Prime Minister Benjamin Netanyahu convened the forum of nine leading ministers Monday night to discuss the Egyptian proposal for a ceasefire that would end Operation Pillar of Defense against terrorists in Gaza. Israel has agreed not to launch a ground offensive until the negotiations are exhausted.
The Al-Arabiya network reported that a ceasefire may go into effect within 24 hours. It said Israeli officials who are taking part in the talks in Cairo have returned to Israel for consultations.
The rocket fire on Israel persisted on Monday, as did Israeli airstrikes on terror targets throughout the Gaza Strip. The attacks on Israel resumed at around midnight, with air raid sirens sounding in Ofakim and the Eshkol Regional Council. The rockets fired at Ofakim landed in open areas. There were no reports of injury or damage.
A Qassam rocket fired on the Eshkol Regional Council damaged a public building and a vehicle. Later, five rockets fired toward Beersheba and the Merhavim Regional Council all landed in open areas. There were no reports of injury or damage.
Meanwhile, the Palestinian Maan news agency reported that Air Force jets attacked the Islamic Bank as well as an area in Gaza which houses a governmental-security building.
It was also reported that three missiles were fired at the home of the Rafah Brigade commander in Hamas' military wing, Raed al-Atar.
Palestinian sources in Gaza reported late Monday that two children and their father were killed in an IDF attack on their home in Beit Lahia, located in the northern part of the coastal enclave. Eyewitnesses said Israeli aircraft fired a number of missiles at the house and leveled it.
At least 135 rockets were fired at Israel Monday, with nearly 70 landing in Israeli territory. More than 660 rockets have hit Israel since Operation Pillar of Defense was launched last week.
Video courtesy of jn1.tv
The White House said Obama and Morsi discussed ways to de-escalate the situation in Gaza. And Obama underscored the need for Hamas to stop firing rockets into Israel.
In a statement, the White House said Obama also expressed regret for the deaths of Israeli and Palestinian civilians in his calls with both leaders.
The six-day offensive has resulted in at least 100 Palestinian deaths and three deaths on the Israeli side.
Ban with Egyptian FM (Photo: AP)
Also Monday, UN Secretary-General Ban Ki-moon arrived in Cairo to support Morsi's efforts to mediate a truce. Ban is scheduled to visit Jerusalem and the West Bank city of Ramallah this week for talks with Netanyahu and Palestinian President Mahmoud Abbas on the crisis in Gaza.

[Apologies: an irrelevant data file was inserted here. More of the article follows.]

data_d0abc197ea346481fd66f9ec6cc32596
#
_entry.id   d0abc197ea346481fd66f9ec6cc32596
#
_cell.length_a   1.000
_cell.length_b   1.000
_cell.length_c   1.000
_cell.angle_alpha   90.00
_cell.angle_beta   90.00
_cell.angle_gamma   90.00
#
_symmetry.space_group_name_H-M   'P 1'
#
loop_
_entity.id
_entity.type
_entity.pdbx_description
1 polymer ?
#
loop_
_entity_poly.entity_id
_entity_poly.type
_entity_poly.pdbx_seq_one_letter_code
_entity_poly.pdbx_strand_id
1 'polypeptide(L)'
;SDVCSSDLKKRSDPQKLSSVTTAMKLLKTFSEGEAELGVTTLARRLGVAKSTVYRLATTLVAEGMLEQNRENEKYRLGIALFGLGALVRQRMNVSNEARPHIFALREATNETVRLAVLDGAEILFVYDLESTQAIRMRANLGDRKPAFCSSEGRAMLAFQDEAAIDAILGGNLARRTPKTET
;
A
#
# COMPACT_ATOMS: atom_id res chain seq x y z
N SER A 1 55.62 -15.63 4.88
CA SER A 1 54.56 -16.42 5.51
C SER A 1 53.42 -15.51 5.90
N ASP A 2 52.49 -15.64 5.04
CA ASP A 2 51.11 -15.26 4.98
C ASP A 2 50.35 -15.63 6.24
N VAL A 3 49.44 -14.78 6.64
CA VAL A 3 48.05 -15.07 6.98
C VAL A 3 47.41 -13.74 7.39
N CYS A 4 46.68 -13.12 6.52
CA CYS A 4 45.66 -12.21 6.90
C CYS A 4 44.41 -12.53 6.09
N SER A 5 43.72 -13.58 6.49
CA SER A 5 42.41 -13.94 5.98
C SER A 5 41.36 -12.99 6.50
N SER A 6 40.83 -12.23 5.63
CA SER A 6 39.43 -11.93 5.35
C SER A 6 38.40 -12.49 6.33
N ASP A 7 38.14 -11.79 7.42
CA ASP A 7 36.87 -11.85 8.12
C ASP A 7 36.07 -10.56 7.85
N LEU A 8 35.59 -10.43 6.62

EU foreign ministers meeting in Brussels on Monday called for an "urgent de-escalation and cessation of hostilities" between Gaza and Israel, urging an immediate end to all attacks.
"The European Union expresses grave concern about the situation in Gaza and Israel and deeply regrets the loss of civilian life on both sides. All attacks must end immediately as they cause unjustifiable suffering of innocent civilians. It therefore calls for an urgent de-escalation and cessation of hostilities," the Foreign Affairs Council said in a statement.
Foreign Minister Avigdor Lieberman met with his German counterpart Guido Westerwelle. Lieberman expressed his appreciation for the EU foreign ministers' support of Israel's right to defend itself, adding that Israel would continue to apply pressure on the Palestinian terror groups until the citizens of Israel are safe. Westerwelle said Israel has every right to defend itself, adding that the EU ministers are trying to prevent further escalation and promote a ceasefire.
Senator John McCain suggested that the White House send former President Bill Clinton to mediate between Israelis and Palestinians.
Appearing on CBS' "Face the Nation" to discuss turmoil in Israel and Gaza, McCain argued that "the United States should obviously be as heavily influential as they can" and that the best way to do that is to have someone like Clinton, "a person of enormous prestige and influence," negotiate peace there.